The association between telomere length and risk of cancers has been reported in several epidemiological studies [225,226,227,228,229]. Studies conducted in large cohorts have consistently demonstrated an association between increased telomere length and risk of various cancers, including melanoma, basal cell carcinoma, glioma, lung cancers, tumors of the urogenital system, and lymphoma [226,230,231,232]. The genetic basis for those observations is provided through Mendelian randomization and studies showing that various polymorphisms that modulate telomere length also affect the risk of different cancers, with alleles segregating with long telomeres associating with increased risk [226,230,231]. Within the cellular context, long telomeres afford increased proliferative potential until the replicative crisis and the telomere length acts as a deterministic factor in cancer development [144,233]. Different investigations over the years, in contrast, have suggested that short telomeres associate with poor patient survival in different cancers [234,235,236,237,238]. Extremely short telomeres, caused by defective components that either protect or elongate telomeres due to genetic mutations, result in various debilitating disorders, referred to as telomeropathies [239,240,241].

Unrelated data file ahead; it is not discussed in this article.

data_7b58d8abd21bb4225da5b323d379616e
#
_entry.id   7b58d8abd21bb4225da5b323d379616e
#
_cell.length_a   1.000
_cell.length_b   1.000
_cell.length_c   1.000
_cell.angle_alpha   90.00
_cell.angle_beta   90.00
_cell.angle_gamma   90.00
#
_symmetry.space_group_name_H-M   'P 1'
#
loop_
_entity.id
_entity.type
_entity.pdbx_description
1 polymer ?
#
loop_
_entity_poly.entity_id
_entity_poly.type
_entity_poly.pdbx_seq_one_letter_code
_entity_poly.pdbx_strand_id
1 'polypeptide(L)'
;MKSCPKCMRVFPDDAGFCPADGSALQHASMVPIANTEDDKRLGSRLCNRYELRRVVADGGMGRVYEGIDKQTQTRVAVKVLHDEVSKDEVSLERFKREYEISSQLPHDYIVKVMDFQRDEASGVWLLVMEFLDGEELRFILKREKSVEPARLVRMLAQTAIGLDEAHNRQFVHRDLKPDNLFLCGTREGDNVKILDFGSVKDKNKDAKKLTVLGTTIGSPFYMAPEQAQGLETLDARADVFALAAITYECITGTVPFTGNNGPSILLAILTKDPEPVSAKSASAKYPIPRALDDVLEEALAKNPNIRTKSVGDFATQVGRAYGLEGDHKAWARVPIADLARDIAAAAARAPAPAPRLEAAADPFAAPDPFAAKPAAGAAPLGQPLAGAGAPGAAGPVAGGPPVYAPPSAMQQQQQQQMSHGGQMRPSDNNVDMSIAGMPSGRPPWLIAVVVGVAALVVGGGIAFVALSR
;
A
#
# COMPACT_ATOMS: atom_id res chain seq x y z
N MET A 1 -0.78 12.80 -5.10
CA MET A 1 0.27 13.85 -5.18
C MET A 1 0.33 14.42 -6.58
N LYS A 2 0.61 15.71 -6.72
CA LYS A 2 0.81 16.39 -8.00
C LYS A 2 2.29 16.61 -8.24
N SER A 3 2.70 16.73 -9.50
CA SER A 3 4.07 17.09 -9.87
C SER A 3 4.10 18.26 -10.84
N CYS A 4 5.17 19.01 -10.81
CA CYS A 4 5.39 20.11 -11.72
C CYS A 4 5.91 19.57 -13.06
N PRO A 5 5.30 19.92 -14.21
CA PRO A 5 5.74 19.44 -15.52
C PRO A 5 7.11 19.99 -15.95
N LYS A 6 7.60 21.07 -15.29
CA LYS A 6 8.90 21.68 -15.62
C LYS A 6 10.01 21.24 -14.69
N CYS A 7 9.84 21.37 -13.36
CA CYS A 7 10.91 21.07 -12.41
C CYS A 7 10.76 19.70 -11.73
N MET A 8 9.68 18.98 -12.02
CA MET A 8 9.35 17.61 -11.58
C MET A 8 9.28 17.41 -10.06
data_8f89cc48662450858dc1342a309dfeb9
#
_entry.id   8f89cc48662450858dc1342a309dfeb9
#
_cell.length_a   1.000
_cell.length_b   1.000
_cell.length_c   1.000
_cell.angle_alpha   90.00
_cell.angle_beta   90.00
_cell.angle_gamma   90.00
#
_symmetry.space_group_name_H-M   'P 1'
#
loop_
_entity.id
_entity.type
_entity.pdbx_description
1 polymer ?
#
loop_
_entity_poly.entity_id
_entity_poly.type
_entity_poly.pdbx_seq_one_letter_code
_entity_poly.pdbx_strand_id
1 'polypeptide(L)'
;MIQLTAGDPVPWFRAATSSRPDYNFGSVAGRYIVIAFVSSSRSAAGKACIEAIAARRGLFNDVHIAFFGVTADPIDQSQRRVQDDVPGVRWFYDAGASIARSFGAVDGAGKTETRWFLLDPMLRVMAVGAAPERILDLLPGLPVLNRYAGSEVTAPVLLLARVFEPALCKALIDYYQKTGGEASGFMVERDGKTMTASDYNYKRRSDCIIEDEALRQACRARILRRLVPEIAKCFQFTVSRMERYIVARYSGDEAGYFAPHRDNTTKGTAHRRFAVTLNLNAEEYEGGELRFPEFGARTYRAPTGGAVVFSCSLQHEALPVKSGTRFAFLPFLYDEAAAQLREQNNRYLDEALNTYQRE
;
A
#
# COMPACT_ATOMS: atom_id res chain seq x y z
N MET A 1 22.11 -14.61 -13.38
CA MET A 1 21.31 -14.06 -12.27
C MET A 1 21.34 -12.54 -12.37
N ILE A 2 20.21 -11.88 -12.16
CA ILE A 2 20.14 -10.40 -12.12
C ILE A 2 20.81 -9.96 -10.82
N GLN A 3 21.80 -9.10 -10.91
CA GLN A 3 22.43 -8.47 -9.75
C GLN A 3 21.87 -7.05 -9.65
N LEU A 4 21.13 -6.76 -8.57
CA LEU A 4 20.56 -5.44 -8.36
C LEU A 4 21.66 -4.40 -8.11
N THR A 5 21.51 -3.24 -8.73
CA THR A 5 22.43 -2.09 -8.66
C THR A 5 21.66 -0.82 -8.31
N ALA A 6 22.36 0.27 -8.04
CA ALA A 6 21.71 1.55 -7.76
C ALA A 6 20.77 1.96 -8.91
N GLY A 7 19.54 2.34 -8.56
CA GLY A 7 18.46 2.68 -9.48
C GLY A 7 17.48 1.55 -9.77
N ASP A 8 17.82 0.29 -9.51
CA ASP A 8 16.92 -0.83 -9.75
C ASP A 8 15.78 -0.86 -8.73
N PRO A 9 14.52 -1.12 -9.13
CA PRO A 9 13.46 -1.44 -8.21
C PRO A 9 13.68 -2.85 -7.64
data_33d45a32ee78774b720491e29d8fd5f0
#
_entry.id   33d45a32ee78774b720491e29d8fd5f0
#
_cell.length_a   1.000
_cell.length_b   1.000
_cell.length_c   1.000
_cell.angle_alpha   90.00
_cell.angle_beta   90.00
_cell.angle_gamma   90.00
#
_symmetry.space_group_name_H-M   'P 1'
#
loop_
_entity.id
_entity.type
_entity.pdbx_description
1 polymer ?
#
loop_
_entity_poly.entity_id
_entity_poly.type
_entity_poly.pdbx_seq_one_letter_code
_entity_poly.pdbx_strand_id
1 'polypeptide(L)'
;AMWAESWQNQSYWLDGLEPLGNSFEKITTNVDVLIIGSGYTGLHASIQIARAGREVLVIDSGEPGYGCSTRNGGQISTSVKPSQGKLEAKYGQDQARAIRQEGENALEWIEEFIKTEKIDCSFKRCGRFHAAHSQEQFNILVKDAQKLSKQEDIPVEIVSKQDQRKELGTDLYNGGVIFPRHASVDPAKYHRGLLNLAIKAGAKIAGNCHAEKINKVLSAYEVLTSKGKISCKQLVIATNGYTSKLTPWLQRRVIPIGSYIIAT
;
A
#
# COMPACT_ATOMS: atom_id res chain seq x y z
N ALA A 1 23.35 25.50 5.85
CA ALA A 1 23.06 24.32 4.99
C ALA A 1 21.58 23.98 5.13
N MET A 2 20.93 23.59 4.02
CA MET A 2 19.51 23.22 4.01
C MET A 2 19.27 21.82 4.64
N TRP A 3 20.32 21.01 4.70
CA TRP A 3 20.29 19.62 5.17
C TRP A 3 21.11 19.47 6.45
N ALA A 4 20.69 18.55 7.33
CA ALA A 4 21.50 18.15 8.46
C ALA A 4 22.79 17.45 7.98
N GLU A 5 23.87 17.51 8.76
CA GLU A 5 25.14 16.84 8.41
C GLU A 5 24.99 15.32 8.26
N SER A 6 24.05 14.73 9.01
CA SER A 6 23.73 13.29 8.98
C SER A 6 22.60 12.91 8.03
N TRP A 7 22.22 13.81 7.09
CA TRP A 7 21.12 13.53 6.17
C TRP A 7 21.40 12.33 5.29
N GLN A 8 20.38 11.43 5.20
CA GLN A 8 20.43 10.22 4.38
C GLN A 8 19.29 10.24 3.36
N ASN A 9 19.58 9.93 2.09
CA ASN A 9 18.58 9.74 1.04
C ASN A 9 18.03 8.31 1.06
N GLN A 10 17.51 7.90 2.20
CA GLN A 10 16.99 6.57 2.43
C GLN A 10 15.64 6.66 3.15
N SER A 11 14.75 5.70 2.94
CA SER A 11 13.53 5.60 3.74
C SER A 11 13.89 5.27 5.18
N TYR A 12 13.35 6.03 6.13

In a Mendelian randomization study on 22 primary cancers involving 4,20,081 cases and 10,93,105 controls, genetically increased telomere length was shown to be associated with increased risk of nine cancers, which included glioma, serous low-malignant potential ovarian cancer, lung adenocarcinoma, neuroblastoma, bladder cancer, melanoma, testicular germ-cell cancer, kidney and endometrial cancer [226]. Those findings were similar in direction and magnitude of risk estimates reported previously in observational and Mendelian randomization studies [142,193,225,227,228,229,230,231,242,243,244,245,246,247]. Although long telomeres have been consistently reported to show statistically significant association with increased risk of various cancers, some conspicuous exceptions to that generalization have been reported in different studies [226,230,231,248,249]. In a Mendelian randomization study based on 2374 pancreatic cancer cases and 4326 controls, genetically decreased telomeres were associated with increased risk of pancreatic cancer [248]. Exposure to carcinogens such as arsenic has been shown to modulate the direction of the effect of telomere length on cancer risk. In a study on basal cell carcinoma, a reversal of the effect was reported, where arsenic exposure and short telomeres were shown to synergistically increase the risk in a dose-dependent manner [249].